Doug Terry@terryreport.com

May 7, 2009 2:37 PM

Chance are, these apartments will be selling at two or three times the first price within a few years. The demand for housing, and ownership, means that people around the world, especially at the lower income levels, are willing to pay dearly to have their own place. Social pride, rather than social resentment seen in many places around the world, will likely keep these apartments from becoming true slums, at least for a long time.

Dan

May 7, 2009 3:15 PM

great that TATA thought of that but i think they should make it little bigger the 227 SQ Feet
one thing i am so happy that TATA is doing this project because he is man of integrity (which you need when building this kind of apartments ) pulse he stand behind his products and i am sure that he will make sure that everything is done as per the building code , which is very important , when you will have thousands of people living there

DD

May 7, 2009 3:19 PM

i think we should have more people like Ratan Tata who is man of integrity and not greedy like most of the business men and our leaders , sure he has right to make money but he will do it will class and give great product for the money
he will follow the building codes and not cut corners , but most of all he wont pay money to our corrupt leaders (DOGS) to build this projects
GOD BLESS HIM

Karl

May 7, 2009 3:29 PM

We need Tata to come over to the USA!!!! Our so-called 'leaders' don't have a CLUE!!! They're all in it for their own personal gain, & it's never going to stop!!!!!

Karl

May 7, 2009 3:29 PM

We need Tata to come over to the USA!!!! Our so-called 'leaders' don't have a CLUE!!! They're all in it for their own personal gain, & it's never going to stop!!!!!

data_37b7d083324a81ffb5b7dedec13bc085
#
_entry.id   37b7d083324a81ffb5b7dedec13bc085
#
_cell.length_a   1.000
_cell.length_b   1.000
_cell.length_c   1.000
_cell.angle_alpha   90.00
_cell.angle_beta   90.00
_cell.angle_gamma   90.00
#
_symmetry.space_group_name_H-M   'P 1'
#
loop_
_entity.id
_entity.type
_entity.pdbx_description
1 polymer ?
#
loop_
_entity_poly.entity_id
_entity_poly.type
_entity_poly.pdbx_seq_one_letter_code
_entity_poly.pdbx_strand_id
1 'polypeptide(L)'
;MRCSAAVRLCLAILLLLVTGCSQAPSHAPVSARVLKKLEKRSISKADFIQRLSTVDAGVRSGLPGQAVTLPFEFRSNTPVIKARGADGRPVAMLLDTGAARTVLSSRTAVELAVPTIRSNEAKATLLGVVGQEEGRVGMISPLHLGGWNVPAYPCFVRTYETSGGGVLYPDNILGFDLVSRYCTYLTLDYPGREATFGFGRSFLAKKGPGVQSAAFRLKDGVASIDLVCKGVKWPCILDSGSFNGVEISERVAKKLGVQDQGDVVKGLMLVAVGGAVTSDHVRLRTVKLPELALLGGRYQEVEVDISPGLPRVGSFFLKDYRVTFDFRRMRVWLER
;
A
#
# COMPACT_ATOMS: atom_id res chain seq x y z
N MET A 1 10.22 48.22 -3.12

Karl

May 7, 2009 3:29 PM

We need Tata to come over to the USA!!!! Our so-called 'leaders' don't have a CLUE!!! They're all in it for their own personal gain, & it's never going to stop!!!!!

Larry

May 7, 2009 3:39 PM

Good job Tata. People like this are rare.

Asela Dahana

May 7, 2009 3:57 PM

This is what we need in the US for young people. Tiny well designed two bedroom Apartments/Condo's for about $80,000- $100,000 Max. It should have great facilities like a pool, gym, bar,a Cafe that serves great healthy food (Breakfast, Lunch & Dinner) at a reasonable price and maybe a club house where you can play pool, darts, cards and socialise.

Kim

May 7, 2009 4:12 PM

Who can live in 272 sqr ft? When I was single and living in San Francisco, my one bdr apt was 600 sqr ft and my parents complaint about me living in a shoebox when they came to visit. Even the smallest studio apt in SF is 450 sqr ft. 272 is half that, but is supposed to house a family of 4? Does it even have a kitchen and toilet with modern plumbing? I'd really like to see this done. A family of 4 living in a room smaller than my closet! It's almost inhumane. You might as well go live in the slum of Dharavi, at least you can breath some fresh air. I don't imagine it'll have AC either, and with that stifling heat in India, does it even have a window? Ouch! It's almost like those Japanese people who just rent a bed to sleep in, but at least they don't squeeze in a whole family. It's just a single person's lair.

Matt

May 7, 2009 4:22 PM